In Tremble Tremble, Irish artist Jesse Jones transforms the ICA Singapore’s largest gallery into a multimedia installation which reimagines feminist history and institutions of law.
The exhibition title is inspired by the 1970s Italian ‘Wages for Housework’ campaign, during which women chanted Tremate, tremate, le streghe sono tornate! (Tremble, tremble, the witches have returned!). In Tremble Tremble, Jones introduces the witch as a feminist archetype and disrupter who has the potential to transform reality.
At the centre of the installation is a film that features Irish actress Olwen Fouéré performing a script written by Jesse Jones. The script draws on Jones’s research into the relationship between women and the law, and the witchcraft trials that took place across Europe during the sixteenth and seventeenth centuries. Projected on three freestanding screens, the film presents Fouéré’s body as a dominating force, at times appearing gigantic alongside scale models of courthouse furniture. Enormous images of Fouéré’s body are printed on curtains, which are pulled across the gallery at different intervals.
Jesse Jones configured the Singapore installation during her residency at LASALLE in July and August 2017. New elements include a steel ‘burning table’ that holds the burnt remains of copies of an 1821 Irish Witchcraft Repeal Bill to repeal an Act against witchcraft and sorcery made during the Elizabethan era. The burning table’s design and construction evoke several of Jones’s other research interests: the current campaign to repeal the Eighth Amendment of the Irish Constitution, the work of twentieth-century Italian architect Carlo Scarpa, and, in Singapore, hungry ghost ritual structures. Jones has described the work not as a sculpture but a spell, which links judicial politics, fire, the living and the dead, community desires, beliefs and energies, across four centuries.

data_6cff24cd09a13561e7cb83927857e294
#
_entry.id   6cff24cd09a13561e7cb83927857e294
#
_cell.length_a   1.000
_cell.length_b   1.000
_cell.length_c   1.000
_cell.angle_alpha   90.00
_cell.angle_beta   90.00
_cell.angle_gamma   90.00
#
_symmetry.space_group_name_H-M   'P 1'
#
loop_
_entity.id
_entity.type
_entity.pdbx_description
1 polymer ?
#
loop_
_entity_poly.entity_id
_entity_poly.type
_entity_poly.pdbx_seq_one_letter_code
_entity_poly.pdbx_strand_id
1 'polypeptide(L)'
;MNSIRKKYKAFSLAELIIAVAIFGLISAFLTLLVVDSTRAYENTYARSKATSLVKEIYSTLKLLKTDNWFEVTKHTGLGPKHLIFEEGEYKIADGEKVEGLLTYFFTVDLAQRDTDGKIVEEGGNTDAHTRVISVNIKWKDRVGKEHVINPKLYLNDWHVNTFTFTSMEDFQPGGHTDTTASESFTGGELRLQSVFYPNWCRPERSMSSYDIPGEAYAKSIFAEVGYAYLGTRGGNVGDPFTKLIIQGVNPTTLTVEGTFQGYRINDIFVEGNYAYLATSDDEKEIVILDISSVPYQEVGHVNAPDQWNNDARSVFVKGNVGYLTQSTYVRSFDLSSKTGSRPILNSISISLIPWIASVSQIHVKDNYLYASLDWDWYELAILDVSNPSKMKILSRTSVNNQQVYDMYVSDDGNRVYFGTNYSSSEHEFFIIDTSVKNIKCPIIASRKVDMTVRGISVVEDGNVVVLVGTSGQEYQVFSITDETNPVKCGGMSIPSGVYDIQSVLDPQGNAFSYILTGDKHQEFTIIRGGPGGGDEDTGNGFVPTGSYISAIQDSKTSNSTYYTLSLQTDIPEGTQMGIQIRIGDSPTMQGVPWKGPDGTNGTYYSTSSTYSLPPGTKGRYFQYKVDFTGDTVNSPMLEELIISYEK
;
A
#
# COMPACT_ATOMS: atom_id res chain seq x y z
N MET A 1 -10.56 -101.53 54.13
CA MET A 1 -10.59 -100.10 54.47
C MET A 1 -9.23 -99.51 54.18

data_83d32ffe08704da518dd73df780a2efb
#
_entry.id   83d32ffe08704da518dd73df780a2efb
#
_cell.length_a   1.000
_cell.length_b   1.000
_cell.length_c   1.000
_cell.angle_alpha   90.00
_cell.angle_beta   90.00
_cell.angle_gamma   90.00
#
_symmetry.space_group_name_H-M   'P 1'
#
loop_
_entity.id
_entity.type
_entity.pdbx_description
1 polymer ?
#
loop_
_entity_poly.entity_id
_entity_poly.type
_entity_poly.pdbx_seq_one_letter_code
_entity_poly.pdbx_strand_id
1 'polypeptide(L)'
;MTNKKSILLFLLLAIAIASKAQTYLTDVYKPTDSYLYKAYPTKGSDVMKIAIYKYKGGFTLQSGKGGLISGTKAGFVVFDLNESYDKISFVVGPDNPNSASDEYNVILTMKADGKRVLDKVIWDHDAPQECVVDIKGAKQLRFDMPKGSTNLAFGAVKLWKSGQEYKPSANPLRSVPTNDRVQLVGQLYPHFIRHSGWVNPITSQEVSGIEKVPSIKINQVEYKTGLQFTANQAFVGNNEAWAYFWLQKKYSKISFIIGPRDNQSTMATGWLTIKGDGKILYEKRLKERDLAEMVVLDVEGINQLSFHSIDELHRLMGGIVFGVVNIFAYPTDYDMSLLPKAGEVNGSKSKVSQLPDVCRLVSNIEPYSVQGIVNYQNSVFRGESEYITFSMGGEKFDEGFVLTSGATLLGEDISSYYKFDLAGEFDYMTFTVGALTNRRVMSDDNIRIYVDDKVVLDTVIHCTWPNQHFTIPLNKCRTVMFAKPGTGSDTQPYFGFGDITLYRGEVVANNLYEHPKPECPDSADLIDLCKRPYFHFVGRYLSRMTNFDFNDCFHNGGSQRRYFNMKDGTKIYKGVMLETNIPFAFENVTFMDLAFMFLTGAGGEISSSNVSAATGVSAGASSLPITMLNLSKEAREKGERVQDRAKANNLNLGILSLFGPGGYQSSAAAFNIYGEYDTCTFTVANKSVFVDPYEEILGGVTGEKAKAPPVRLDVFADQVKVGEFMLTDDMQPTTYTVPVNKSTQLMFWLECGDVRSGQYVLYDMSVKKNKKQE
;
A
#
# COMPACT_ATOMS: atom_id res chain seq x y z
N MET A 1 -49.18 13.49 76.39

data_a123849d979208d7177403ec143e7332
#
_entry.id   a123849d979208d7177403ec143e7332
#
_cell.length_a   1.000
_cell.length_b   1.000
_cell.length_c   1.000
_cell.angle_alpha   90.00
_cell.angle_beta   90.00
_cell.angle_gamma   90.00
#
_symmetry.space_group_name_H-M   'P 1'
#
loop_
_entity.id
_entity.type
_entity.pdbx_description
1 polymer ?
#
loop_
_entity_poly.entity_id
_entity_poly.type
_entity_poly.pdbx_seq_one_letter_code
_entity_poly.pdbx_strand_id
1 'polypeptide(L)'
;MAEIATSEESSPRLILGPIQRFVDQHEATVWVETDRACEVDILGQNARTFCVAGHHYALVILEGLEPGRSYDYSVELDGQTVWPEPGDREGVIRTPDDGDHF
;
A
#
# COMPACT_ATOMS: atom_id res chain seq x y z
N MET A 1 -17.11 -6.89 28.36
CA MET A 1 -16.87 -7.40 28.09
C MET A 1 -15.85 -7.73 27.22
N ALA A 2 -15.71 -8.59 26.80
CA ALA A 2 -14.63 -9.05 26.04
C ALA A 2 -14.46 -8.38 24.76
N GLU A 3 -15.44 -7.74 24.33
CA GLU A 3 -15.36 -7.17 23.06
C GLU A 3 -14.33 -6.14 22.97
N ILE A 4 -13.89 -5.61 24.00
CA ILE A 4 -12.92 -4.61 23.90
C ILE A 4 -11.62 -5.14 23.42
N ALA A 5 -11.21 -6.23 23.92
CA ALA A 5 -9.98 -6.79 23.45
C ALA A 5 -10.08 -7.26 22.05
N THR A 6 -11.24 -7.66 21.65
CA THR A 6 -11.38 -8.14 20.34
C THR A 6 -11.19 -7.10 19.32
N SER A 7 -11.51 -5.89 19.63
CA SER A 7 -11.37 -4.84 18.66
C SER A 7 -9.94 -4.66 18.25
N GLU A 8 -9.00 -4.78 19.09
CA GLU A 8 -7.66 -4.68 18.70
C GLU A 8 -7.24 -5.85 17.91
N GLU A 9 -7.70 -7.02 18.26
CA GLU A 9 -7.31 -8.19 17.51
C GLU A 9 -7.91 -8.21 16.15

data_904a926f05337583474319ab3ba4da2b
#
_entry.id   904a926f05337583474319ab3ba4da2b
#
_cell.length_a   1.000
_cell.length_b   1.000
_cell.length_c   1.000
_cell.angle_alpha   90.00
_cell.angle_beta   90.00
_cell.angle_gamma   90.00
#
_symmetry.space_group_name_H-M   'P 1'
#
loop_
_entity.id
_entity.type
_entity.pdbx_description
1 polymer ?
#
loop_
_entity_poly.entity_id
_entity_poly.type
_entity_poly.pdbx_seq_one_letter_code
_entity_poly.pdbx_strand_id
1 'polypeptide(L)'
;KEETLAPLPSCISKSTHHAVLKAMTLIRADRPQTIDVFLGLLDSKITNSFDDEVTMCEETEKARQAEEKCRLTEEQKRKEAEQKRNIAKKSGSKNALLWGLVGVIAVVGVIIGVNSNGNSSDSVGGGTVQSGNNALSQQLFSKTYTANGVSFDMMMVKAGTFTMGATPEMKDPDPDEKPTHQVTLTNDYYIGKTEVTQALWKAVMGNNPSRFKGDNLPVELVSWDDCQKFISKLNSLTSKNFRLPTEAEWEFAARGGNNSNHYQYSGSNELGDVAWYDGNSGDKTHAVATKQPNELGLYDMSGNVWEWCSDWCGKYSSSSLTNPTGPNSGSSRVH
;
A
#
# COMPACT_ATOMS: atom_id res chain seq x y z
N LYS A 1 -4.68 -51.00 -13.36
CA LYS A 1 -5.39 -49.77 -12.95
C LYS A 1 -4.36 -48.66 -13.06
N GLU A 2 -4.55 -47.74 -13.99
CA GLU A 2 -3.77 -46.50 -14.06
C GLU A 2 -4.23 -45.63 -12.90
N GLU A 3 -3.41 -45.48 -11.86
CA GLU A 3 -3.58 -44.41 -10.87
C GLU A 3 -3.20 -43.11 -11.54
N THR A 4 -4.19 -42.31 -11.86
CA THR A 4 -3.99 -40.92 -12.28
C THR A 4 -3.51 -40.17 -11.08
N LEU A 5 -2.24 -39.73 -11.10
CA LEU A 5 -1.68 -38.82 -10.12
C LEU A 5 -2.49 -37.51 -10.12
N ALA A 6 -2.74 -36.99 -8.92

During her residency, as a way of contextualizing and developing her ideas, Jones surveyed LASALLE’s collection of the art, implements and archives of the College’s founder, Irish Catholic priest, educator and artist Brother Joseph McNally. For this instalment of Tremble Tremble, she includes a selection of hand tools used and refashioned by Brother McNally in his studio. The complex historical relationship between the symbolism of the hammer and religious doctrine as expressed in the Malleus Maleficarum treatise on witchcraft is here reimagined by Jones as a means to reshape the world.
During the opening reception on 4 November 2017, LASALLE BA(Hons) Dance students Chua Peiyun, Valerie Lim, Nur Afiqah binte Rapee, Isabel Phua, Vanessa Tan and Vasantha Tan activated the scenography of Tremble Tremble. Jesse Jones and Susan Sentler, artist, choreographer and lecturer in LASALLE’s School of Dance and Theatre, developed this element of the installation in relation to Tremble Tremble and their shared interests in the body, feminism and performance.
Curated by ICA Singapore Director Bala Starr for the LASALLE College of the Arts McNally Legacy Project.
Commissioned and curated by Tessa Giblin, Director, Talbot Rice Gallery, the University of Edinburgh, for the Pavilion of Ireland at the 57th Venice Biennale, supported by an international partnership with LASALLE.
Download exhibition guide
The production of Tremble Tremble at the 57th Venice Biennale was an initiative of Culture Ireland in partnership with the Arts Council of Ireland. Producer: Project Arts Centre. Principal Sponsor: Dublin Port Company. International Partner: LASALLE College of the Arts, Singapore. Production Partner: Institute of Art, Design + Technology (IADT). Proudly supported by CIT Crawford College of Art & Design; Talbot Rice Gallery, Edinburgh College of Art and University of Edinburgh; South Dublin County Council and Rua Red; Dublin City Council; Dublin City Gallery The Hugh Lane; the Irish Museum of Modern Art, and the patrons of Ireland at Venice 2017 and Project Arts Centre’s Visual Arts.
Image: Jesse Jones, Tremble Tremble, production image, 2017 © Courtesy the artist. Photo: Ros Kavanagh